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‘Jesus, that’s a long time to be in training!’
We’ve all heard this one. Given medical training takes between nine years (for a graduate-entry GP) and 16 (for a neurosurgeon who intercalated), it’s fair comment. And precisely because it is so long, there are plenty of opportunities, over the years, for all kinds of people to tell us so.
This time, the remark came from the builder fixing my landlord’s bathroom. He’d knocked off for a tea break and it had seemed only polite to have a chat.
I pointed out that, actually, most trades and professions have long training, even if an informal one. For example, didn’t he himself have to keep learning about different building techniques, or maybe new materials?
He agreed enthusiastically. There was always lots to learn in the building trade – so many new things to keep track of, so many skills to brush up.
‘But for you,’ he said, ‘there’s one main thing, isn’t there?’
‘There is?’ I asked, puzzled. Did he mean human physiology? Surgical technique? Bedside manner? That thing,’ he said, snapping his fingers in irritation at his inability to bring the word to mind.
‘That thing you wear round your neck.’
Finally I grasped it. The stethoscope. For this man, the stethoscope was not only the symbol but the actual locus of medical expertise. If we could master that central tool, and all its mysteries, we were doctors indeed.
OK, I had to rely on those many years of training to suppress a smile. Few adults with much formal education would share the builder’s view – or at least express it so unselfconsciously. But the stethoscope does have a special place in medicine, which goes far beyond its practical utility.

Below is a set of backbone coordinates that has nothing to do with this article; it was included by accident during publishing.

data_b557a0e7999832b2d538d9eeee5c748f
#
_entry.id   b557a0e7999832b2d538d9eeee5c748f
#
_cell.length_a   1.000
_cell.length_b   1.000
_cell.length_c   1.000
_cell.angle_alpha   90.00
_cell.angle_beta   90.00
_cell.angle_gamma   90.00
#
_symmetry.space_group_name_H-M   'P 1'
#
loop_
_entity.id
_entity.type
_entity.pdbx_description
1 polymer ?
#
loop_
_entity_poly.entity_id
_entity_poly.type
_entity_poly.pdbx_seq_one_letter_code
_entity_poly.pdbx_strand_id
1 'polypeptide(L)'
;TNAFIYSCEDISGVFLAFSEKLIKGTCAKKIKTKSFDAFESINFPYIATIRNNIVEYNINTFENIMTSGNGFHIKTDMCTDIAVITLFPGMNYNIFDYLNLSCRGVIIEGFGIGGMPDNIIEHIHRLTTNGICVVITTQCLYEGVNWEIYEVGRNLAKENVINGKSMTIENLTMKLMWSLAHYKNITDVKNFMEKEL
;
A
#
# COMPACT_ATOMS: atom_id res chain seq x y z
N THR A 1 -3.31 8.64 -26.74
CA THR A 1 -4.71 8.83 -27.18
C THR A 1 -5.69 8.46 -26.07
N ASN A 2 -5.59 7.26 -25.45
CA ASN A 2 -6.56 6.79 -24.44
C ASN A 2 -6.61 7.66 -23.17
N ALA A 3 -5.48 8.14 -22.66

I use my stethoscope on a daily basis, to check for bowel sounds, to assess air entry or to listen for a murmur. That’s not all I use it for, though. I use it as a badge of identity, wearing it round my neck when I meet a new patient, even if I have no plans to auscultate anything.
I use it to reassure family members, as they watch me go methodically through the ritual of examination. I used it to examine a nervous child, starting with their chest, even if I’m really looking for a cerebellar lesion – because that’s how Dr Brown Bear examines Peppa Pig.
It’s by no means only theatre. For now, the stethoscope is still genuinely useful. But even when it’s been well and truly superseded – by ultrasound, genomics or even the tricorder – will we be ready to leave the time-honoured emblem of our profession behind?
By the Secret Doctor
Read the blog and follow @TheSecretDr on Twitter and on Facebook
Well not so much of an identity anymore or at least for me. I don't know whenther it is me being a British Asian or not but many nursing staff members, "Despute my big littman stethoscope around my neck" first ask ....are you the pharmacist around here?...it feels so irritating now and to be frant quite discriminating...and I always say to them ...hellloooo I am wearing a stethoscope but some of them still just not.see it I guess.
Moreover with the additio of " Physician associates" to the wards now , with them wearing no uniform like ANPs...distinction between a doc and a PA is completely gone...dont know whether it was the plan all along but anyways stethos ope identity of a doc is dying....unless they start white overalls again like in the US.
Do you not also use it as an impromptu tendon hammer when a real one is nowhere to be seen? ;)
Good article about identity - I also remember being beyond thrilled to receive an NHS lanyard when I was shadowing before I even joined medical school - it felt so special to be part of that wider team and still does.
I remember a meeting with the Trust's Chief Medical Officer and some managerial chap that I was invited to a few years ago in my capacity as mess president. They were attempting to force the introduction of uniforms for junior doctors. I remember them saying that the juniors "lacked a sense of corporate identity within the Trust".
I pointed out that every member of staff recognised a junior doctor - they were the people walking twice as fast as anybody else who had a stethoscope around their neck! The steth as a badge of identity is something I fully understand.
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